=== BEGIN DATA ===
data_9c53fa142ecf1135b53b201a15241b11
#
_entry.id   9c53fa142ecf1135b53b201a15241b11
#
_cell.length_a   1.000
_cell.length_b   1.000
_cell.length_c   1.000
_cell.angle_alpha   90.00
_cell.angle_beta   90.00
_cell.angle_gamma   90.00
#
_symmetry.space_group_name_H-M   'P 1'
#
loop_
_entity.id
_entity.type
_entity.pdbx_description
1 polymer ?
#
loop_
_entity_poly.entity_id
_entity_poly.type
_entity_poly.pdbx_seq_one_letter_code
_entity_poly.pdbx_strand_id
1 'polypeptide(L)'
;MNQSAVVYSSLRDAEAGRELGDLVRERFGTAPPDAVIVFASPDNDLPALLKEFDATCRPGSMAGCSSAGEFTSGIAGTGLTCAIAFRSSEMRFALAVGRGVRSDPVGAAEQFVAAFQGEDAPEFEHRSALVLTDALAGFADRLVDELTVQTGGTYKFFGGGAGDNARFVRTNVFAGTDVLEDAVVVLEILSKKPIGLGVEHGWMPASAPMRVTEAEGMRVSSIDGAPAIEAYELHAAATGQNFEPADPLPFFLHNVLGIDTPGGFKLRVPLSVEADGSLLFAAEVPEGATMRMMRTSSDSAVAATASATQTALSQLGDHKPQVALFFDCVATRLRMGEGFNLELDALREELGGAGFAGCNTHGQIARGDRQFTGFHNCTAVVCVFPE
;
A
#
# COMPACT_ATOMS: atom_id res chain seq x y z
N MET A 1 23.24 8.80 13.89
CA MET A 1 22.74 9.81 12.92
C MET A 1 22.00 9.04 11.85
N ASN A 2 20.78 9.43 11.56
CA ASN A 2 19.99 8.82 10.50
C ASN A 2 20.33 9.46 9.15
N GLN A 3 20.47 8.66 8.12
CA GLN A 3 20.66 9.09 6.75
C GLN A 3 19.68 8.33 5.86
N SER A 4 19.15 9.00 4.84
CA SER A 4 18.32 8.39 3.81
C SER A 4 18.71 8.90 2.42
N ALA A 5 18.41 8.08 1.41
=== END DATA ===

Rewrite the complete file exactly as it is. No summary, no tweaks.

data_9c53fa142ecf1135b53b201a15241b11
#
_entry.id   9c53fa142ecf1135b53b201a15241b11
#
_cell.length_a   1.000
_cell.length_b   1.000
_cell.length_c   1.000
_cell.angle_alpha   90.00
_cell.angle_beta   90.00
_cell.angle_gamma   90.00
#
_symmetry.space_group_name_H-M   'P 1'
#
loop_
_entity.id
_entity.type
_entity.pdbx_description
1 polymer ?
#
loop_
_entity_poly.entity_id
_entity_poly.type
_entity_poly.pdbx_seq_one_letter_code
_entity_poly.pdbx_strand_id
1 'polypeptide(L)'
;MNQSAVVYSSLRDAEAGRELGDLVRERFGTAPPDAVIVFASPDNDLPALLKEFDATCRPGSMAGCSSAGEFTSGIAGTGLTCAIAFRSSEMRFALAVGRGVRSDPVGAAEQFVAAFQGEDAPEFEHRSALVLTDALAGFADRLVDELTVQTGGTYKFFGGGAGDNARFVRTNVFAGTDVLEDAVVVLEILSKKPIGLGVEHGWMPASAPMRVTEAEGMRVSSIDGAPAIEAYELHAAATGQNFEPADPLPFFLHNVLGIDTPGGFKLRVPLSVEADGSLLFAAEVPEGATMRMMRTSSDSAVAATASATQTALSQLGDHKPQVALFFDCVATRLRMGEGFNLELDALREELGGAGFAGCNTHGQIARGDRQFTGFHNCTAVVCVFPE
;
A
#
# COMPACT_ATOMS: atom_id res chain seq x y z
N MET A 1 23.24 8.80 13.89
CA MET A 1 22.74 9.81 12.92
C MET A 1 22.00 9.04 11.85
N ASN A 2 20.78 9.43 11.56
CA ASN A 2 19.99 8.82 10.50
C ASN A 2 20.33 9.46 9.15
N GLN A 3 20.47 8.66 8.12
CA GLN A 3 20.66 9.09 6.75
C GLN A 3 19.68 8.33 5.86
N SER A 4 19.15 9.00 4.84
CA SER A 4 18.32 8.39 3.81
C SER A 4 18.71 8.90 2.42
N ALA A 5 18.41 8.08 1.41